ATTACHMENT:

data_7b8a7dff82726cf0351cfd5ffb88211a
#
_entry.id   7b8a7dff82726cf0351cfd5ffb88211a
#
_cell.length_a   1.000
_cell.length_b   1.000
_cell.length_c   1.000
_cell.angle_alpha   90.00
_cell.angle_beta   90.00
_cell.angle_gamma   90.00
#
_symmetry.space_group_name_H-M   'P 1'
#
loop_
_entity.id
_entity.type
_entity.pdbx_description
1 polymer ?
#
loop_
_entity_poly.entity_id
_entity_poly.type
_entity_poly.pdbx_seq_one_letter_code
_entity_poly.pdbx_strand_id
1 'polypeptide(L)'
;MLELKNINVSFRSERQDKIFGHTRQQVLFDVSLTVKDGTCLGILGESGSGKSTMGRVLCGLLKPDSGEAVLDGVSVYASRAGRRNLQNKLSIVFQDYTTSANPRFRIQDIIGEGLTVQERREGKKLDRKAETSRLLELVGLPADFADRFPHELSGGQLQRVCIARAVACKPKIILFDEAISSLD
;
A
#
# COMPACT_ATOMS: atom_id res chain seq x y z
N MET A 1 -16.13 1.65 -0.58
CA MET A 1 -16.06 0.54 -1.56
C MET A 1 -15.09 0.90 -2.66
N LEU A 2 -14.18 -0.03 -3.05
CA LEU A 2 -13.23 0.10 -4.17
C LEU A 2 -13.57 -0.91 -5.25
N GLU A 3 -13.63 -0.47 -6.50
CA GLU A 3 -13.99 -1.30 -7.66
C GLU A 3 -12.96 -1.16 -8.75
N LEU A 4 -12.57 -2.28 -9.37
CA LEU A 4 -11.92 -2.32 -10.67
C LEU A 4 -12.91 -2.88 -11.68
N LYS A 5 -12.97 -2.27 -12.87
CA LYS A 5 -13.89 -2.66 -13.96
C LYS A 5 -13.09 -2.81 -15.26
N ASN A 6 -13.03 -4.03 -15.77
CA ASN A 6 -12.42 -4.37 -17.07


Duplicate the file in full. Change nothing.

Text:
data_7b8a7dff82726cf0351cfd5ffb88211a
#
_entry.id   7b8a7dff82726cf0351cfd5ffb88211a
#
_cell.length_a   1.000
_cell.length_b   1.000
_cell.length_c   1.000
_cell.angle_alpha   90.00
_cell.angle_beta   90.00
_cell.angle_gamma   90.00
#
_symmetry.space_group_name_H-M   'P 1'
#
loop_
_entity.id
_entity.type
_entity.pdbx_description
1 polymer ?
#
loop_
_entity_poly.entity_id
_entity_poly.type
_entity_poly.pdbx_seq_one_letter_code
_entity_poly.pdbx_strand_id
1 'polypeptide(L)'
;MLELKNINVSFRSERQDKIFGHTRQQVLFDVSLTVKDGTCLGILGESGSGKSTMGRVLCGLLKPDSGEAVLDGVSVYASRAGRRNLQNKLSIVFQDYTTSANPRFRIQDIIGEGLTVQERREGKKLDRKAETSRLLELVGLPADFADRFPHELSGGQLQRVCIARAVACKPKIILFDEAISSLD
;
A
#
# COMPACT_ATOMS: atom_id res chain seq x y z
N MET A 1 -16.13 1.65 -0.58
CA MET A 1 -16.06 0.54 -1.56
C MET A 1 -15.09 0.90 -2.66
N LEU A 2 -14.18 -0.03 -3.05
CA LEU A 2 -13.23 0.10 -4.17
C LEU A 2 -13.57 -0.91 -5.25
N GLU A 3 -13.63 -0.47 -6.50
CA GLU A 3 -13.99 -1.30 -7.66
C GLU A 3 -12.96 -1.16 -8.75
N LEU A 4 -12.57 -2.28 -9.37
CA LEU A 4 -11.92 -2.32 -10.67
C LEU A 4 -12.91 -2.88 -11.68
N LYS A 5 -12.97 -2.27 -12.87
CA LYS A 5 -13.89 -2.66 -13.96
C LYS A 5 -13.09 -2.81 -15.26
N ASN A 6 -13.03 -4.03 -15.77
CA ASN A 6 -12.42 -4.37 -17.07